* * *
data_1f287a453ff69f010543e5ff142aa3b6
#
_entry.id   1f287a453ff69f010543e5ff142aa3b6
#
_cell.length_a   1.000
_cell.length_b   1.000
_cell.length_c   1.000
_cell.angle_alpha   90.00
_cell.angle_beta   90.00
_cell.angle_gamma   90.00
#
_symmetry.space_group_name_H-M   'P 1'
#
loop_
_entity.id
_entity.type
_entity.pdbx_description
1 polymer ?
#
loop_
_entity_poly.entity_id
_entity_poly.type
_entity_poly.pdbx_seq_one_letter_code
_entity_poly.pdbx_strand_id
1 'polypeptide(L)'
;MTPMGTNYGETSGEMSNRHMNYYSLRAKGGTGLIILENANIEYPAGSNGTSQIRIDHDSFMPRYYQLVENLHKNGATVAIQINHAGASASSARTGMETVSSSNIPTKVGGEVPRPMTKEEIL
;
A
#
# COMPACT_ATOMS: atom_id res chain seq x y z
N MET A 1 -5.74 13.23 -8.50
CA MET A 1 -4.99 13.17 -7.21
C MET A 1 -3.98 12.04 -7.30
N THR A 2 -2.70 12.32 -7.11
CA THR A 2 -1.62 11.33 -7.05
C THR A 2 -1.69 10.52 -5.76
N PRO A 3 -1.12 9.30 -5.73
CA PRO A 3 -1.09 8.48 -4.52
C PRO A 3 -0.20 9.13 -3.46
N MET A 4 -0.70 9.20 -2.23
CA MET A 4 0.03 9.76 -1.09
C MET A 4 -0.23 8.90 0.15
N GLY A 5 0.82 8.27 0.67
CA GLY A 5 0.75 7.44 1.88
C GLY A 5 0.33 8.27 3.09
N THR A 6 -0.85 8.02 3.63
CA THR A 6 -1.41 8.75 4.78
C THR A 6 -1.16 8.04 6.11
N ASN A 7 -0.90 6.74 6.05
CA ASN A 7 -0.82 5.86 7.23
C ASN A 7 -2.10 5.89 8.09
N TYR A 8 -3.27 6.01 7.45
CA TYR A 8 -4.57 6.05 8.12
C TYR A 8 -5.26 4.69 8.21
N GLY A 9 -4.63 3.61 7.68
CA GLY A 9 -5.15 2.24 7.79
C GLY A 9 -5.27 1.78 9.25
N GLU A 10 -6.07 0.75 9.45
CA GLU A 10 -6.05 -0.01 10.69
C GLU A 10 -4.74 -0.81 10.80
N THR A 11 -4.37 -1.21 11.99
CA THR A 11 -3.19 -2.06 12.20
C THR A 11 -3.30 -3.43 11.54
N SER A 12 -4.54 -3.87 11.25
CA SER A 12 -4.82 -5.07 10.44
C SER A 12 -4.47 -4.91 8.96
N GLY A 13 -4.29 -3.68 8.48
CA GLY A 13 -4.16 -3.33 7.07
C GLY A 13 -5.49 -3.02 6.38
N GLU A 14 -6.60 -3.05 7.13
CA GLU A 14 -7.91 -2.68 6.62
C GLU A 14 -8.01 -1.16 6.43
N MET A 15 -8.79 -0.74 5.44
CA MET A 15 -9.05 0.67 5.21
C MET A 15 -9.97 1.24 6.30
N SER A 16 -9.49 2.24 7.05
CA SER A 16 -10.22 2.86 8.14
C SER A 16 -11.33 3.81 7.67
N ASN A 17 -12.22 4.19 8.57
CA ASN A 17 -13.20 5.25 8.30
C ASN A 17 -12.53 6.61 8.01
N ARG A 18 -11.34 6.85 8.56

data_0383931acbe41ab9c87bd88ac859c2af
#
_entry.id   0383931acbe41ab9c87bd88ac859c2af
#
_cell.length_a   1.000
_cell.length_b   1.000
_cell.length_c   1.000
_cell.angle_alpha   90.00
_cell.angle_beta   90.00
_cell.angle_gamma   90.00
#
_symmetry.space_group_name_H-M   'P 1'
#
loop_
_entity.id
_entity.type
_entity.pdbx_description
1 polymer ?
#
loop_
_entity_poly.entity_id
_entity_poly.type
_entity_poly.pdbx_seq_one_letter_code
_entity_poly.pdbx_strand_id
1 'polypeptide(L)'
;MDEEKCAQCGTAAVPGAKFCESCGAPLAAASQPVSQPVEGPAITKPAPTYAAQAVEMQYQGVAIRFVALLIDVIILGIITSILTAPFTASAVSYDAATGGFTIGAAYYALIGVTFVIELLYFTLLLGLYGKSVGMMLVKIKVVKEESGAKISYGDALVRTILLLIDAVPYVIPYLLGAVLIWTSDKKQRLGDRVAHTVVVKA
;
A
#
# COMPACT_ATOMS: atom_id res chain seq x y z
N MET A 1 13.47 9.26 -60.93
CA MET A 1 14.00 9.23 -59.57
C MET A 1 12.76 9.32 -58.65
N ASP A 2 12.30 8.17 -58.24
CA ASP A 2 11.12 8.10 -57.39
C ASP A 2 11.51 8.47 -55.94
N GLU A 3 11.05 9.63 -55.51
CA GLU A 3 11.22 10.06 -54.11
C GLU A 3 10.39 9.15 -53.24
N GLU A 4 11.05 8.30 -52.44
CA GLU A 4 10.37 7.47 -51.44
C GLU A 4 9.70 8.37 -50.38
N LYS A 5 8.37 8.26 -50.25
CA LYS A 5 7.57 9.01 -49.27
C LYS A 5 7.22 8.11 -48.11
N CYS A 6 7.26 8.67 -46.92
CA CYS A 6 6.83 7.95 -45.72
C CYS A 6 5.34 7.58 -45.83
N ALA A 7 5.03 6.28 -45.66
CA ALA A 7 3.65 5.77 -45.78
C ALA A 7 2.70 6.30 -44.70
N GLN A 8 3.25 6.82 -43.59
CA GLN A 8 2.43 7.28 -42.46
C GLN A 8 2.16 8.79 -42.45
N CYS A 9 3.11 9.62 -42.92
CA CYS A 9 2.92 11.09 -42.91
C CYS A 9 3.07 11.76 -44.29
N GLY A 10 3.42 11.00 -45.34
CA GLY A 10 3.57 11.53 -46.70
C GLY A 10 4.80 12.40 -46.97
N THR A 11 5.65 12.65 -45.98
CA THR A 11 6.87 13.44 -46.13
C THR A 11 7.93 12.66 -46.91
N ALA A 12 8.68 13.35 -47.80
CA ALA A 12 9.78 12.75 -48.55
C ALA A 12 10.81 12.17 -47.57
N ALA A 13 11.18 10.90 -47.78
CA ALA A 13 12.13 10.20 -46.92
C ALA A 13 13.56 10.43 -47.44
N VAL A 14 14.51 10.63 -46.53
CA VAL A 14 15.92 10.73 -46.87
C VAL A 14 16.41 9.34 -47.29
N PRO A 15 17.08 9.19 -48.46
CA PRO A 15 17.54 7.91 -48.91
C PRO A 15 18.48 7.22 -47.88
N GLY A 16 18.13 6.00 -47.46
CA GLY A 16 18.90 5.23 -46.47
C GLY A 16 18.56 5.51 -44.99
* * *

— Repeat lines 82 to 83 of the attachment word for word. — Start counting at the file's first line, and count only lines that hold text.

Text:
N ARG A 18 -11.34 6.85 8.56

data_0383931acbe41ab9c87bd88ac859c2af